The ocean test site will be located about seven miles offshore on a sandy-bottomed stretch of the Pacific Ocean away from popular commercial and recreational fishing reefs. The ocean site will have four different testing “berths,” which combined can accommodate up to 20 wave energy devices at any one time.

Power and data cables buried below the seafloor will connect the ocean test site to a shore-based facility in Seal Rock. Construction will begin with underground installation of the conduits that will house the power cables.

Crews will work from a base at Driftwood Beach State Recreation Site and use horizontal directional drilling to install the cable conduits. Work to place the conduits could begin this summer with installation of the cables anticipated in late 2022 or early 2023, depending on weather conditions, Klure said.

Construction of the shore-based utility connection and monitoring facility, which operates similar to a power substation, is also expected to begin later this year. There, wave-generated power will be conditioned, a process to ready the power so it can be added to the local power grid, which is operated by the Central Lincoln People’s Utility District.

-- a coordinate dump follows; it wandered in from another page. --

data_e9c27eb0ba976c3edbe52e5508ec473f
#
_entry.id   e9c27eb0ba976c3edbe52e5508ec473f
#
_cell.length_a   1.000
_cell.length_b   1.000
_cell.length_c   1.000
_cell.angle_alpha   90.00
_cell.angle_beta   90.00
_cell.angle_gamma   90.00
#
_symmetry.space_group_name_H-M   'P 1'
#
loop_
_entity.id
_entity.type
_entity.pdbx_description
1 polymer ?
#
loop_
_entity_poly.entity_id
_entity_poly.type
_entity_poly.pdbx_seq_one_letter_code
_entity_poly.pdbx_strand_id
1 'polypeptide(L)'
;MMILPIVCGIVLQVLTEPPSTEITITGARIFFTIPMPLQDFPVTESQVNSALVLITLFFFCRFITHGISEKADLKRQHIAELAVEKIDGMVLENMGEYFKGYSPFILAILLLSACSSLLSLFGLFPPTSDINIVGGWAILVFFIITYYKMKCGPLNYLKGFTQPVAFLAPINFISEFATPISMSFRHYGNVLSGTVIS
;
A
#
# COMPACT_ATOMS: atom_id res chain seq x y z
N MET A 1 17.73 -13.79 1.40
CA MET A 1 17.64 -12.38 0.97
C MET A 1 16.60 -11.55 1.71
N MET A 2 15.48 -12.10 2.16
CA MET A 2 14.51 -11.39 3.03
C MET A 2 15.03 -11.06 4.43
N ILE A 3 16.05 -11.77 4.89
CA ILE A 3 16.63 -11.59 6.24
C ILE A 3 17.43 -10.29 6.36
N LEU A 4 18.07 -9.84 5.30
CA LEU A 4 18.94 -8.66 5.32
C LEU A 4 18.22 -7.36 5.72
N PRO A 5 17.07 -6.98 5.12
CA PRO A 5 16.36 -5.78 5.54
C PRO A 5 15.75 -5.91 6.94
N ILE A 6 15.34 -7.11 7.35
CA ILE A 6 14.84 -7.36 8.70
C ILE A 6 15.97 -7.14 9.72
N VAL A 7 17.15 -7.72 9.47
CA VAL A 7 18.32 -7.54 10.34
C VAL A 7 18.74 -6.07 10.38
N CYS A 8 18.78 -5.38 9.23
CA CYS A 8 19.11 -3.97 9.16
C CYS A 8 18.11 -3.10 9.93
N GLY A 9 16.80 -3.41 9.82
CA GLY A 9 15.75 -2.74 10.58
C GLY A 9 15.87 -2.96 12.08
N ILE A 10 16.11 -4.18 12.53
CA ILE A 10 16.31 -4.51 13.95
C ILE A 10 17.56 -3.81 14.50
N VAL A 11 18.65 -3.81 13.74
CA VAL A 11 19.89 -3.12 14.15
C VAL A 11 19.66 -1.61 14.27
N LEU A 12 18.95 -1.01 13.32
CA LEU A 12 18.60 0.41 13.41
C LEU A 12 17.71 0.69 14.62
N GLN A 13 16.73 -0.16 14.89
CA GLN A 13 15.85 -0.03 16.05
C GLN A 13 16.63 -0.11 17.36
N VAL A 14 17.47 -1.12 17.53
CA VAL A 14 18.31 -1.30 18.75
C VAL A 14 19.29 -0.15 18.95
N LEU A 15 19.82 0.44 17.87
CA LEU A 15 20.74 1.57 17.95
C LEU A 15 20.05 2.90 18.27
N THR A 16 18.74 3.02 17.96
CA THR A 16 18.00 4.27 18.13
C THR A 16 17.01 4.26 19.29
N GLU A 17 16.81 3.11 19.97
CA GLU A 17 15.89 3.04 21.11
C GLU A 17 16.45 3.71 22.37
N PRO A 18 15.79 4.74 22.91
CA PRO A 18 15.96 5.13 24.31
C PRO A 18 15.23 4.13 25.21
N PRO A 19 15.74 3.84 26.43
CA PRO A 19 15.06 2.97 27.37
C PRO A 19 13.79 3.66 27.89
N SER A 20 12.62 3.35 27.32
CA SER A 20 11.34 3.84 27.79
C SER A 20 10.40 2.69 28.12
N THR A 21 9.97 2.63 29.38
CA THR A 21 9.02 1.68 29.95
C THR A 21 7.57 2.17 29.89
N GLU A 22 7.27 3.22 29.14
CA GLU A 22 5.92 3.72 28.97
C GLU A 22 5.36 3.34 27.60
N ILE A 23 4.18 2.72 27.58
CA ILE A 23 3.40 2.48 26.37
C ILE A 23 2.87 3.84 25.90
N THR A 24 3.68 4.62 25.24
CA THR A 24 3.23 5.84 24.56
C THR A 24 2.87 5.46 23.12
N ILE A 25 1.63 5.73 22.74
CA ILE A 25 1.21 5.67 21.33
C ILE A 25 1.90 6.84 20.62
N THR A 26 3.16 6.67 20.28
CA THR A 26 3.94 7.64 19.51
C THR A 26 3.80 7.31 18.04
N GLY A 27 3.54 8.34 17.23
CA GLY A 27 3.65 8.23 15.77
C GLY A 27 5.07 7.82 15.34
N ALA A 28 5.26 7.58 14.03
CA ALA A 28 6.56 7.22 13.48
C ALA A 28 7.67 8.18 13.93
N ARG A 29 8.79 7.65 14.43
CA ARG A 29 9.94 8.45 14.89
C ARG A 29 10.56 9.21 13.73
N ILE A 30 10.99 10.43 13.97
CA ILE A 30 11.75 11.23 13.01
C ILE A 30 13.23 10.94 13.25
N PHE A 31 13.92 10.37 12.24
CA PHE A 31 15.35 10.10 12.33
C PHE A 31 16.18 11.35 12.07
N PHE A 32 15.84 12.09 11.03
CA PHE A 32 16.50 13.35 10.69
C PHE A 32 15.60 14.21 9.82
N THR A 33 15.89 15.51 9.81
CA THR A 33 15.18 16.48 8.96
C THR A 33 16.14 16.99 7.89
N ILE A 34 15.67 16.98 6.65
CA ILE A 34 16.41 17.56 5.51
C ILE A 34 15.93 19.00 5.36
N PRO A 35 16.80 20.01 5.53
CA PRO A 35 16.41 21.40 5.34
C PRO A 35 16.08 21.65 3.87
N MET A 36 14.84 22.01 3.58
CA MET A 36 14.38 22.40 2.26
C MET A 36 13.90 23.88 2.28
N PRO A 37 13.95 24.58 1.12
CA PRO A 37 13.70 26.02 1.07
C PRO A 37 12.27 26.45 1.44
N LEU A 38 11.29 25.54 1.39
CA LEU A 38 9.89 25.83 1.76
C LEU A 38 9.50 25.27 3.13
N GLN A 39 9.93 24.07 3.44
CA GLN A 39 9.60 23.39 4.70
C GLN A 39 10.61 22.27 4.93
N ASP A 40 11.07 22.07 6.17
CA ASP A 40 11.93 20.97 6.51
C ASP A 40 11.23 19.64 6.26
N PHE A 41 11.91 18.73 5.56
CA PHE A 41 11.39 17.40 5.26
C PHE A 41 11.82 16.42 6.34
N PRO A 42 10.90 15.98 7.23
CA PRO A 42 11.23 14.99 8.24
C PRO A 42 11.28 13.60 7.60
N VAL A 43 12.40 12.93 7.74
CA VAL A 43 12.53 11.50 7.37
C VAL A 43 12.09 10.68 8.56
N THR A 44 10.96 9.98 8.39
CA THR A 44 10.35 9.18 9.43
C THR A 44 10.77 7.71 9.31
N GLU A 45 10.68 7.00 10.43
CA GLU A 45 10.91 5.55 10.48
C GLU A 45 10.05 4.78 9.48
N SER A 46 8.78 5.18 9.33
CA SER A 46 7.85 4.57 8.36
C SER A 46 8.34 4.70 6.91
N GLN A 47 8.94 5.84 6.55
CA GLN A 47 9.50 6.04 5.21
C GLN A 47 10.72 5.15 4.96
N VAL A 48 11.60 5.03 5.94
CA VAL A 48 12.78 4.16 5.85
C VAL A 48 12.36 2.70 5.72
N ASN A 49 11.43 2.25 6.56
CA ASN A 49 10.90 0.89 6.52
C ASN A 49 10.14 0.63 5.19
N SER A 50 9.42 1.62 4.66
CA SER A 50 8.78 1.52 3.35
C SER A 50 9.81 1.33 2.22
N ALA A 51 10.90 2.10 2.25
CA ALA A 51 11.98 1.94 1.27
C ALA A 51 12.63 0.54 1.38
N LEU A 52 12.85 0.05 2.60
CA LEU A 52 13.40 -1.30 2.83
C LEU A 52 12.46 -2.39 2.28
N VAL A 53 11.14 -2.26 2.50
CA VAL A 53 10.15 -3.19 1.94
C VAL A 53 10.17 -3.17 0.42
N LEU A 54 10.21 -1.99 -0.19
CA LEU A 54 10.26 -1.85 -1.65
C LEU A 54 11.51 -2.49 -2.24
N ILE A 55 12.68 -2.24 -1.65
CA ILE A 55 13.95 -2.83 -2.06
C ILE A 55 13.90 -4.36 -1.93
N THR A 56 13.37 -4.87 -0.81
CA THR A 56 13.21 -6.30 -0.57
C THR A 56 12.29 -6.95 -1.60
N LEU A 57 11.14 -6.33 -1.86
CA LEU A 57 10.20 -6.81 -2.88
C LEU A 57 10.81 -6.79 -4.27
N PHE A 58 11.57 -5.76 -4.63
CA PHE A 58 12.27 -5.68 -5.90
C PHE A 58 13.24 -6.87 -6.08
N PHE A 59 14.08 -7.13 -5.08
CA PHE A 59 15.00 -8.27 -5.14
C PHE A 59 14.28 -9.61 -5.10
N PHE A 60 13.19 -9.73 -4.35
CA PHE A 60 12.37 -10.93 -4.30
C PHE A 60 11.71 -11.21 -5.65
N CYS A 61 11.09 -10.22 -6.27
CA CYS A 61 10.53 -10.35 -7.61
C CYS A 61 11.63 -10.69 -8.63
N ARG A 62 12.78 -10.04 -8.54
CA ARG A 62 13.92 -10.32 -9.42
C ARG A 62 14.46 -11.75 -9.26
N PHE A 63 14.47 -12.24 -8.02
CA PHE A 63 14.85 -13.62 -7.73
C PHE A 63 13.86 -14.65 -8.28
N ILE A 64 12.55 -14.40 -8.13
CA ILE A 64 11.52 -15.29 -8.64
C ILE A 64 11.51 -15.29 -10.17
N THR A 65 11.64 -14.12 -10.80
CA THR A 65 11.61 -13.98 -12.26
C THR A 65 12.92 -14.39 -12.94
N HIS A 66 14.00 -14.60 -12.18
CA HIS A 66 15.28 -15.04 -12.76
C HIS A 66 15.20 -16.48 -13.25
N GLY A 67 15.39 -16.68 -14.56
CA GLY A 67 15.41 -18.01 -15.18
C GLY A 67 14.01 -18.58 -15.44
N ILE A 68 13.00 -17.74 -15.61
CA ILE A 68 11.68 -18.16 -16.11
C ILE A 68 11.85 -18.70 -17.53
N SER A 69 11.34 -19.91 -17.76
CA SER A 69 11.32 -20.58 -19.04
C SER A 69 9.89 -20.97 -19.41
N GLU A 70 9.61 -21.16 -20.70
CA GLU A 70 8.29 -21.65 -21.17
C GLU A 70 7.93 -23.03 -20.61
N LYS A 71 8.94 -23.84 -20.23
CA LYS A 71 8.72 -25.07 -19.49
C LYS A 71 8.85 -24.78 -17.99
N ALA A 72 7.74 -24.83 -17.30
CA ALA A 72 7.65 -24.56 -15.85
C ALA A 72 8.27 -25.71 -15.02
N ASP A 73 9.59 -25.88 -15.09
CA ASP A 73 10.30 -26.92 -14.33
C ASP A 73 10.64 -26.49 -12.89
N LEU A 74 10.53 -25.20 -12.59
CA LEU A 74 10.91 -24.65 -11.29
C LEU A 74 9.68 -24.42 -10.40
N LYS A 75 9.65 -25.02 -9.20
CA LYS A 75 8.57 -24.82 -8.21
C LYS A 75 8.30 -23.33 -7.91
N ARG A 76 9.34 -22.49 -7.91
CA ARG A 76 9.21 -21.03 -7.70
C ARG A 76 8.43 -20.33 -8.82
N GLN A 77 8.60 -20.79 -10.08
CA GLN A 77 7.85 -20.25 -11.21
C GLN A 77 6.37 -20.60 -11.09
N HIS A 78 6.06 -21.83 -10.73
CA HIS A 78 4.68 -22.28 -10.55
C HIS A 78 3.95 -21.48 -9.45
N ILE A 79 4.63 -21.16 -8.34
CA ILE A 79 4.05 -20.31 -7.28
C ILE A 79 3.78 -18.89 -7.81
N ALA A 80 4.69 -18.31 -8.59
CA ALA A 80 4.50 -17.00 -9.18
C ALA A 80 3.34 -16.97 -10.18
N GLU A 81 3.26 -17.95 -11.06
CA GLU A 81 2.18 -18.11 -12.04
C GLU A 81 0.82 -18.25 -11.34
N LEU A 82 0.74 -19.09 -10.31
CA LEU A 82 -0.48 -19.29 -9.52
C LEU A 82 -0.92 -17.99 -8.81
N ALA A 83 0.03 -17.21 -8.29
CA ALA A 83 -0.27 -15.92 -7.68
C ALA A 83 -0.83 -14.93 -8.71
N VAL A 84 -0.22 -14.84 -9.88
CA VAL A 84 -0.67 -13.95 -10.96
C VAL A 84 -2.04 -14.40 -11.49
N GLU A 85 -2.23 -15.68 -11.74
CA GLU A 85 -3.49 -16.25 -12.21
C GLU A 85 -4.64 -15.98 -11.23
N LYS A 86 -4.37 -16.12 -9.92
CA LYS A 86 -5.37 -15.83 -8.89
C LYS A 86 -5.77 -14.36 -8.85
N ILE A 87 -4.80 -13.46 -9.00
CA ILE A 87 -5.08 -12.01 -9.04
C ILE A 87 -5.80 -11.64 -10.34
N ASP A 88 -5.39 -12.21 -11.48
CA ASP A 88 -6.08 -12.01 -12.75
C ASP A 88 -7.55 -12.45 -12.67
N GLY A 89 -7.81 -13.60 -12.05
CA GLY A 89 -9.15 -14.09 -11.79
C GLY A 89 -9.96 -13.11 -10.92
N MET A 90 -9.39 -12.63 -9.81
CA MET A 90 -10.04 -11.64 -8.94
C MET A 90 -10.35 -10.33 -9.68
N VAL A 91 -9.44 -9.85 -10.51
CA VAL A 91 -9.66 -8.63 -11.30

PacWave South is supported by grants from the U.S. Department of Energy, the state of Oregon and other public and private entities. Oregon State’s College of Earth, Ocean, and Atmospheric Sciences is managing the construction and operation of the facility.

About the OSU College of Earth, Ocean, and Atmospheric Sciences (CEOAS): The college is renowned for research excellence and academic programs that span the earth, ocean and climate sciences, as well as the human dimensions of environmental change. CEOAS inspires scientific solutions for Oregon and the world.

Southwestern Oregon Community College Offering Free Online Classes for Summer Term

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Southwestern Oregon Community College is offering non-credit Community Education classes online for summer through its Coos and Curry campuses. Instructors will be utilizing our online learning platform through myLakerLink.

Summer term begins on June 22, 2020 and extends to August 13, 2020. Some classes may be short term with specific dates.